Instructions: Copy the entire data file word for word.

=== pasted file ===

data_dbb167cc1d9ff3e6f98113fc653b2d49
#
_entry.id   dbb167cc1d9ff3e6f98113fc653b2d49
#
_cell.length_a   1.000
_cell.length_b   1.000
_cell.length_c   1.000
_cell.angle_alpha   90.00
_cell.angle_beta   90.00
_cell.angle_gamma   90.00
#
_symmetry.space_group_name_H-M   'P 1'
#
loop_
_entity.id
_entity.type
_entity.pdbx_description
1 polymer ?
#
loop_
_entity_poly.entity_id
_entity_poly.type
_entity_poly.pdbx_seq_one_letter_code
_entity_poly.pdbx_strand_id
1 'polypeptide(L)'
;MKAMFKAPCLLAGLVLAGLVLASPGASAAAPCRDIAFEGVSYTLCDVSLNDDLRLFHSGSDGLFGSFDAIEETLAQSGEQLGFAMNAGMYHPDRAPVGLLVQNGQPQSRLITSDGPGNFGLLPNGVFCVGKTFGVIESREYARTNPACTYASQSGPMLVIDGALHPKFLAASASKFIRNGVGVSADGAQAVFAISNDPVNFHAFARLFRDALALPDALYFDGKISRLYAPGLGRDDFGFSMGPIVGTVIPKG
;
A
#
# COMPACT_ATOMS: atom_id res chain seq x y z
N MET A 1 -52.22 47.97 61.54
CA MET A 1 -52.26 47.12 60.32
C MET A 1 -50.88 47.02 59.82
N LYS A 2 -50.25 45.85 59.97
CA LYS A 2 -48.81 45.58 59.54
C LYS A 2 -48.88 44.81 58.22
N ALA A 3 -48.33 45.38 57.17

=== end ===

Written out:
data_dbb167cc1d9ff3e6f98113fc653b2d49
#
_entry.id   dbb167cc1d9ff3e6f98113fc653b2d49
#
_cell.length_a   1.000
_cell.length_b   1.000
_cell.length_c   1.000
_cell.angle_alpha   90.00
_cell.angle_beta   90.00
_cell.angle_gamma   90.00
#
_symmetry.space_group_name_H-M   'P 1'
#
loop_
_entity.id
_entity.type
_entity.pdbx_description
1 polymer ?
#
loop_
_entity_poly.entity_id
_entity_poly.type
_entity_poly.pdbx_seq_one_letter_code
_entity_poly.pdbx_strand_id
1 'polypeptide(L)'
;MKAMFKAPCLLAGLVLAGLVLASPGASAAAPCRDIAFEGVSYTLCDVSLNDDLRLFHSGSDGLFGSFDAIEETLAQSGEQLGFAMNAGMYHPDRAPVGLLVQNGQPQSRLITSDGPGNFGLLPNGVFCVGKTFGVIESREYARTNPACTYASQSGPMLVIDGALHPKFLAASASKFIRNGVGVSADGAQAVFAISNDPVNFHAFARLFRDALALPDALYFDGKISRLYAPGLGRDDFGFSMGPIVGTVIPKG
;
A
#
# COMPACT_ATOMS: atom_id res chain seq x y z
N MET A 1 -52.22 47.97 61.54
CA MET A 1 -52.26 47.12 60.32
C MET A 1 -50.88 47.02 59.82
N LYS A 2 -50.25 45.85 59.97
CA LYS A 2 -48.81 45.58 59.54
C LYS A 2 -48.88 44.81 58.22
N ALA A 3 -48.33 45.38 57.17